So, yesterday evening when the Olympic torch came through York, locals saw something they’re unlikely ever to see again in their lifetime: me wearing a cycle helmet on a British road.
It was all because I was part of the 150-200 strong cycling entourage that escorted the Cigarette Lighter into town. The regulations, enforced by the LOCOG lackeys, demanded a lid. I couldn’t be bothered to kick up a fuss, not that anyone would have noticed.
But, know this, H&S Nazis! I wore my helmet with the straps undone, meaning it would have been of virtually NO use in the vanishingly unlikely event of an accident! HAH!
Much like a correctly-strapped-up helmet, then.
Anyway, those of us on the list gathered at York College (top right), down south by the ring road, and registrated in order to garner the free red tee-shirt (right).
We set off as instructed en masse, perhaps half an hour before the torch was going to come anywhere near the city boundaries, and ambled past the families lining a sunny Tadcaster Road (right).
It was a pleasant change from the Elephant and Castle, being cheered instead of being told I should pay road tax, and having union flags waved at me instead of taxi driver’s fists.
En route to Micklegate, we had a couple of twenty-minute waits while people with hi-vis jackets and mobile phones discussed the next photo-opportunity (right). Noisy corporate battlebuses in Samsung and Coca-Cola and bank company livery rolled past. But it was sunny and warm and we were all in a good mood so nobody minded.
Eventually the torch came by, jogged along by a blonde lass, a little swamped by the din of outriders and escort vehicles, and went through Micklegate into a town centre circuit shut off to traffic.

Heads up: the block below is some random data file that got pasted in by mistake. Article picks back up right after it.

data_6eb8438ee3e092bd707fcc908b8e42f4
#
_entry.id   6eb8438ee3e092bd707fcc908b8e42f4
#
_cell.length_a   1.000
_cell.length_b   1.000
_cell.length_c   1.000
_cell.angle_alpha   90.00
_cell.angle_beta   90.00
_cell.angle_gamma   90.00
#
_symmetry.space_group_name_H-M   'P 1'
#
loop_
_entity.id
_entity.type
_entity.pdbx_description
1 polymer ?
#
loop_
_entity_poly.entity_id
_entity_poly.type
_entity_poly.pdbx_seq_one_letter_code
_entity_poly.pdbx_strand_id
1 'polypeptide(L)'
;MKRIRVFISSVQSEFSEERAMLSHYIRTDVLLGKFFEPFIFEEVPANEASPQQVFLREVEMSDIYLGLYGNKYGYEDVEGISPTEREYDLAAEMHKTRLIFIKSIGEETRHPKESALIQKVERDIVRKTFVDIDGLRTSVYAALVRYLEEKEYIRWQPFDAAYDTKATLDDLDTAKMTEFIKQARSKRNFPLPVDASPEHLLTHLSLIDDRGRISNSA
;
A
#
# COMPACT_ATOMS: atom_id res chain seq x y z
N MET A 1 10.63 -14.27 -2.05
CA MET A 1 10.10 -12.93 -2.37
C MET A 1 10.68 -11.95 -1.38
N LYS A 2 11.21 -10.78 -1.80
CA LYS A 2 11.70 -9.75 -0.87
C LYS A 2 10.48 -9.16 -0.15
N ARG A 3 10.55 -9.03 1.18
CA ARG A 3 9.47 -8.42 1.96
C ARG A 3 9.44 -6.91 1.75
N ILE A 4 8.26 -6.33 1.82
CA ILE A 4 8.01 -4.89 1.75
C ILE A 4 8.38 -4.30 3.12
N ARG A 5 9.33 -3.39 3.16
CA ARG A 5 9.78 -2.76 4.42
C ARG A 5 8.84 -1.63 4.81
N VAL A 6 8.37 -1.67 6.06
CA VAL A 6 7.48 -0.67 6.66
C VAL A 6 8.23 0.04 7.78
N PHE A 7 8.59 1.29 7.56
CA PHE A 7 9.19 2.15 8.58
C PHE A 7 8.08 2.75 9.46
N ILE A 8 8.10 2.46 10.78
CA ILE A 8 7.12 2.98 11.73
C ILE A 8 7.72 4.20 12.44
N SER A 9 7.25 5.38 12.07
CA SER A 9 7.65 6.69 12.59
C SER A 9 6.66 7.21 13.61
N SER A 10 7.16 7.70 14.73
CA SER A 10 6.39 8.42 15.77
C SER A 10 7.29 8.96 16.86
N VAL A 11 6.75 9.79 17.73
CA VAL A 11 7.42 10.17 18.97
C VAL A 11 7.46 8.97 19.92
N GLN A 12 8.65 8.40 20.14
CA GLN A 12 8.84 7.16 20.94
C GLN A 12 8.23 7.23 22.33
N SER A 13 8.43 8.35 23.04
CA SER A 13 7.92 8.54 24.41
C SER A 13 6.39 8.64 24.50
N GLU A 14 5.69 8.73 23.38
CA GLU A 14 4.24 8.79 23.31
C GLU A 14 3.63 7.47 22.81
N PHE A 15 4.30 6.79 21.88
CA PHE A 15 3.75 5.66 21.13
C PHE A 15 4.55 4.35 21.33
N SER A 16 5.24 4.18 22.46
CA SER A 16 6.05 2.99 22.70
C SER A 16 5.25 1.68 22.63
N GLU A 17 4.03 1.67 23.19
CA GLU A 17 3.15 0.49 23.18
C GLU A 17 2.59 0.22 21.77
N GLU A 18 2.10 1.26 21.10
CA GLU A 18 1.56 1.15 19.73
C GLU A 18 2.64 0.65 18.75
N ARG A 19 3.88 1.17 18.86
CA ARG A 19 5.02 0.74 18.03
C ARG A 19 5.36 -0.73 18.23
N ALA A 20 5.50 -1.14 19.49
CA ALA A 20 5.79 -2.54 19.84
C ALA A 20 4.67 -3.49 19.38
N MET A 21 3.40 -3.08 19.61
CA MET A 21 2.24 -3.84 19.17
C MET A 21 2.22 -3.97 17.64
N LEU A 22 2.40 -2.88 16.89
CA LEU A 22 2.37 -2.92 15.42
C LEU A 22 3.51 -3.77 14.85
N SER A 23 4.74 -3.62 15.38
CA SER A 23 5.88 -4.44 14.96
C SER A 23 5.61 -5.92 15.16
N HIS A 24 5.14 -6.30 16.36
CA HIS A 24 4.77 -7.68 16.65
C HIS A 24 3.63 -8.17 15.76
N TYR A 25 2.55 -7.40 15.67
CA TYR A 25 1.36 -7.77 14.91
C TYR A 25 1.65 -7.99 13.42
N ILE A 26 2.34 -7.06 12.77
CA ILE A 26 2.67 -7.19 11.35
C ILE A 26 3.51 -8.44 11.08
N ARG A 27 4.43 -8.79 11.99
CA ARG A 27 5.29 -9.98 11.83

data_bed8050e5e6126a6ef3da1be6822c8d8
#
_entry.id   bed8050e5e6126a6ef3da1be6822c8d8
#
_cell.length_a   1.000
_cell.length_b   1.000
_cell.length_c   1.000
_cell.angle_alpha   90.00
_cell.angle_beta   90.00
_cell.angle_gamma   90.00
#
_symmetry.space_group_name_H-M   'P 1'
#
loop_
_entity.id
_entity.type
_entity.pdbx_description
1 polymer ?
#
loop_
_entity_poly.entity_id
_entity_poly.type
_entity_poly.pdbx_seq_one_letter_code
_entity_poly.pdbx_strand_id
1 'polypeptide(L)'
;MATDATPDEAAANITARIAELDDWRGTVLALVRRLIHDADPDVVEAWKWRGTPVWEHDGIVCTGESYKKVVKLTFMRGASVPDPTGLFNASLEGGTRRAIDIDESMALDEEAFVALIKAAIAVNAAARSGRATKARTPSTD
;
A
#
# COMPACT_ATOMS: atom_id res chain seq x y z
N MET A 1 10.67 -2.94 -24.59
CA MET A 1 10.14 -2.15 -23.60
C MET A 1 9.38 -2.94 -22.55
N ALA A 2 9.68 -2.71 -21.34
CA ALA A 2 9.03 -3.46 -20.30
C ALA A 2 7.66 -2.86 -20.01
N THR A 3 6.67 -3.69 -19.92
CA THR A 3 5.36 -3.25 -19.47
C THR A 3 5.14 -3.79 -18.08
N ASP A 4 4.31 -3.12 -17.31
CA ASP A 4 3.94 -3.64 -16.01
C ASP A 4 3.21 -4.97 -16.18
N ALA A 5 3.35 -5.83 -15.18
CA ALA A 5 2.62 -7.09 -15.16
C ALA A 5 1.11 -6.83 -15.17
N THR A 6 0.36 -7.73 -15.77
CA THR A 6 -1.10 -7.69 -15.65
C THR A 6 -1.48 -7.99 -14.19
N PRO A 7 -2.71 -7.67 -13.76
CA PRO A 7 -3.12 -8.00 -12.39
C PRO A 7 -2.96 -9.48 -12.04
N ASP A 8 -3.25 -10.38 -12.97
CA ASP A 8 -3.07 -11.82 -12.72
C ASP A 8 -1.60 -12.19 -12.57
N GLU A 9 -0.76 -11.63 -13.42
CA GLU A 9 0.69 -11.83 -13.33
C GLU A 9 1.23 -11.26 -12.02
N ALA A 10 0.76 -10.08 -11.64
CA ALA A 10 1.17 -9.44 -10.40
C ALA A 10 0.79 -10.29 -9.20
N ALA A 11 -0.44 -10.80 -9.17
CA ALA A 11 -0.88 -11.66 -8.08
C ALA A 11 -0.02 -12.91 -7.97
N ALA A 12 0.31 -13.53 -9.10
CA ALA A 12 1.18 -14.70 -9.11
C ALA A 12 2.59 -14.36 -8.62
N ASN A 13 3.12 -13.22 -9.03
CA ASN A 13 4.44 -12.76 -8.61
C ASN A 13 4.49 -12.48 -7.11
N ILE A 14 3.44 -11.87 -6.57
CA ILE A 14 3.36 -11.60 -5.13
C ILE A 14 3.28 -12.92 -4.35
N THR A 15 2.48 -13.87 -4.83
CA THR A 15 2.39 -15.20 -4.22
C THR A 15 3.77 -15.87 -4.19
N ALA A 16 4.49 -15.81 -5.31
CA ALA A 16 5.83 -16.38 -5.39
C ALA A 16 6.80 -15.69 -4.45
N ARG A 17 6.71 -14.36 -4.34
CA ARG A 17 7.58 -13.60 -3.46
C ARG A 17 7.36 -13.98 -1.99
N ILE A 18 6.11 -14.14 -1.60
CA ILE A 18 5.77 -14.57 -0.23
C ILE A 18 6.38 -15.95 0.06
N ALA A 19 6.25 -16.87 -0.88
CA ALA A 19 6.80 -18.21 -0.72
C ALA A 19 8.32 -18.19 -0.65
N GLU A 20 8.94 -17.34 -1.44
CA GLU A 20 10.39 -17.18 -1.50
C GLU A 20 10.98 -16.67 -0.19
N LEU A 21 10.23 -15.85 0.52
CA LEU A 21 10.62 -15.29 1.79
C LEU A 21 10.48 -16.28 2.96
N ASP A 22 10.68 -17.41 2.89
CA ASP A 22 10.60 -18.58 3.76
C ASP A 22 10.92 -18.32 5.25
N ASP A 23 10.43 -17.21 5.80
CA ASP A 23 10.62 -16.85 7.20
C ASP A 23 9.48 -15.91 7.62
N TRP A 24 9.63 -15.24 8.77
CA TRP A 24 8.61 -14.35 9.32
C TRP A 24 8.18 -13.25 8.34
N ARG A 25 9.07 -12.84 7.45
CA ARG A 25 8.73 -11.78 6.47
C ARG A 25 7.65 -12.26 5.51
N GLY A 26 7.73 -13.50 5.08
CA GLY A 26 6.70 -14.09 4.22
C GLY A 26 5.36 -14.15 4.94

So the bike pack trundled over to York Racecourse, which was the venue for a rather splendid early-evening event (right) with special bike parking too. Thousands of people were there to enjoy free music from the big stage, and exorbitant lager from the bars. It’s fine Katy B being fizzy, frothy and short, but not the beer.
Eventually the torch re-emerged, on horseback, held aloft by someone who used to be Harvey Smith. The old boy was looking his age a bit, but hats off to him for doing the business, and no, he didn’t do a Harvey Smith.
Though, actually, he kept his hard hat on while he ceremonially lit the big central flame on stage; hmm, had he, too, been got to by the helmet enforcers?
Well, it was a nice day, we met some pleasant fellow cyclists, got free entertainment, took part in a bit of fun, and I’m another t-shirt to the good. About time. I really should stop wearing the one I also use to wipe my chain with...
Road works vs the Dutch cyclist - a rural main route between village and city - Road works always risk placing cyclists at a dangerous disadvantage, which can result in people opting for another form of transport. To prevent this, cycl...
3 hours ago